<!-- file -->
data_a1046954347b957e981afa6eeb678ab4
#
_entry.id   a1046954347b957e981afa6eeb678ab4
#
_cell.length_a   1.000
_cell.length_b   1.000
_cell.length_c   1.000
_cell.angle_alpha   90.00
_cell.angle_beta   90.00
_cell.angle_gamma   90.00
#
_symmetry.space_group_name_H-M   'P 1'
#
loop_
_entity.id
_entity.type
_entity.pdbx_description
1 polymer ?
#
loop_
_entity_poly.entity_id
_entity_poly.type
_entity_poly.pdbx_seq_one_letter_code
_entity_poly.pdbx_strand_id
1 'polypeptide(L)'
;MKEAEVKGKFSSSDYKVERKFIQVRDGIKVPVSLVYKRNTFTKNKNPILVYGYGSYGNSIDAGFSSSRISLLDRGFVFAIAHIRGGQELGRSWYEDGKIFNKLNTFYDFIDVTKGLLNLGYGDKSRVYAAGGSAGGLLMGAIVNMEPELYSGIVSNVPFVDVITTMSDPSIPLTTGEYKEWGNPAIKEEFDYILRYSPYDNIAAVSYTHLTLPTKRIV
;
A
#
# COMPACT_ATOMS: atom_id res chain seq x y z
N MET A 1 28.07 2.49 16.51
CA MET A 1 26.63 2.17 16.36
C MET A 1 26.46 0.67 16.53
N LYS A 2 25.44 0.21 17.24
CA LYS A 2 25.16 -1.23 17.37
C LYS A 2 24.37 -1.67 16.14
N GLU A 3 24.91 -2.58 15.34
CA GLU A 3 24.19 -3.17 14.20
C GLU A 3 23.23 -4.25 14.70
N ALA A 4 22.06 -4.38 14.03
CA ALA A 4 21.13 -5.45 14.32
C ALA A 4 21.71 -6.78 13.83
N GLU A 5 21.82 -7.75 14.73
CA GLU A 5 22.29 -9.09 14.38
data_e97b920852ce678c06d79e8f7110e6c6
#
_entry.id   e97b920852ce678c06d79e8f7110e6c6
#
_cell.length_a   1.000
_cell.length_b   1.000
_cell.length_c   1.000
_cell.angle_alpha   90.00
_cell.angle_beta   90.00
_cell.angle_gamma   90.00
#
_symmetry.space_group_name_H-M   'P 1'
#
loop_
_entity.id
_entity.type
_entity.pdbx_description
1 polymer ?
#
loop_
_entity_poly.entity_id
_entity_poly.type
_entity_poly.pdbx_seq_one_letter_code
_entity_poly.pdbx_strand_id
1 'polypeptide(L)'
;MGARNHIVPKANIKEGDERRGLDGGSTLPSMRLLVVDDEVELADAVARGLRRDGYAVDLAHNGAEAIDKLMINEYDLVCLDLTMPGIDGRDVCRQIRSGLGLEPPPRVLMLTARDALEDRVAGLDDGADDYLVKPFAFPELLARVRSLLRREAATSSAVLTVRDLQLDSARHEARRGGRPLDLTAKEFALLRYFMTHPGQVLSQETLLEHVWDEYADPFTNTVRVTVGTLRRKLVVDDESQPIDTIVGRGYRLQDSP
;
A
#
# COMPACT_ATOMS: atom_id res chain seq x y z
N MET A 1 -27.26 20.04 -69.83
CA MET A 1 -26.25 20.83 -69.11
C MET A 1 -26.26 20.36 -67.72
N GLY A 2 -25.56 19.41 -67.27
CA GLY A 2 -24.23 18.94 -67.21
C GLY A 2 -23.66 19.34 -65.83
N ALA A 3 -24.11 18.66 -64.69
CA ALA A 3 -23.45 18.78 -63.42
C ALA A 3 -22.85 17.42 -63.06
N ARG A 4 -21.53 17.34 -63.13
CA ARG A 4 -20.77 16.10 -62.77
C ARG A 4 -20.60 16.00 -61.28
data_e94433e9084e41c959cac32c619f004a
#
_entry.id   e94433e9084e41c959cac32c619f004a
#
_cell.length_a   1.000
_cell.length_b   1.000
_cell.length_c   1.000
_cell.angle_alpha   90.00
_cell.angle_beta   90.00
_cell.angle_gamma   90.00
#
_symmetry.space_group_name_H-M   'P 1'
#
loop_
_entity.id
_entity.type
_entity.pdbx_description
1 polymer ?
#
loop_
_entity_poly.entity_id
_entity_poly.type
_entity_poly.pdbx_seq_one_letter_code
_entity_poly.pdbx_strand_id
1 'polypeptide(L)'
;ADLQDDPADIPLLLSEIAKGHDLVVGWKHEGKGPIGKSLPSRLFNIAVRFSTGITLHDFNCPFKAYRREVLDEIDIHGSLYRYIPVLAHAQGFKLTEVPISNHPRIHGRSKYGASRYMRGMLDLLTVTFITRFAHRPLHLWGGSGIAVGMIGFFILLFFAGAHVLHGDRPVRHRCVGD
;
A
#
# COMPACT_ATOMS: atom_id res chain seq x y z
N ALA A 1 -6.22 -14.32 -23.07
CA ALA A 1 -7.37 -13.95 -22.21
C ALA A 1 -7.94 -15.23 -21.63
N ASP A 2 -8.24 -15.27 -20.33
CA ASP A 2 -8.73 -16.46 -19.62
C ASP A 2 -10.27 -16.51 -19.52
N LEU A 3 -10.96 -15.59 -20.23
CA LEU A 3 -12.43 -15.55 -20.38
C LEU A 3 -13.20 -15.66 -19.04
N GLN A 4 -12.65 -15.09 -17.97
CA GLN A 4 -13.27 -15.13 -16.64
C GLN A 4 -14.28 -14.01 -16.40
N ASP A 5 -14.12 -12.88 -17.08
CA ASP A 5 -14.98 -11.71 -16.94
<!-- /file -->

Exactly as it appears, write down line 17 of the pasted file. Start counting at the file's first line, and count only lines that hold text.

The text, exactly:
_entity.pdbx_description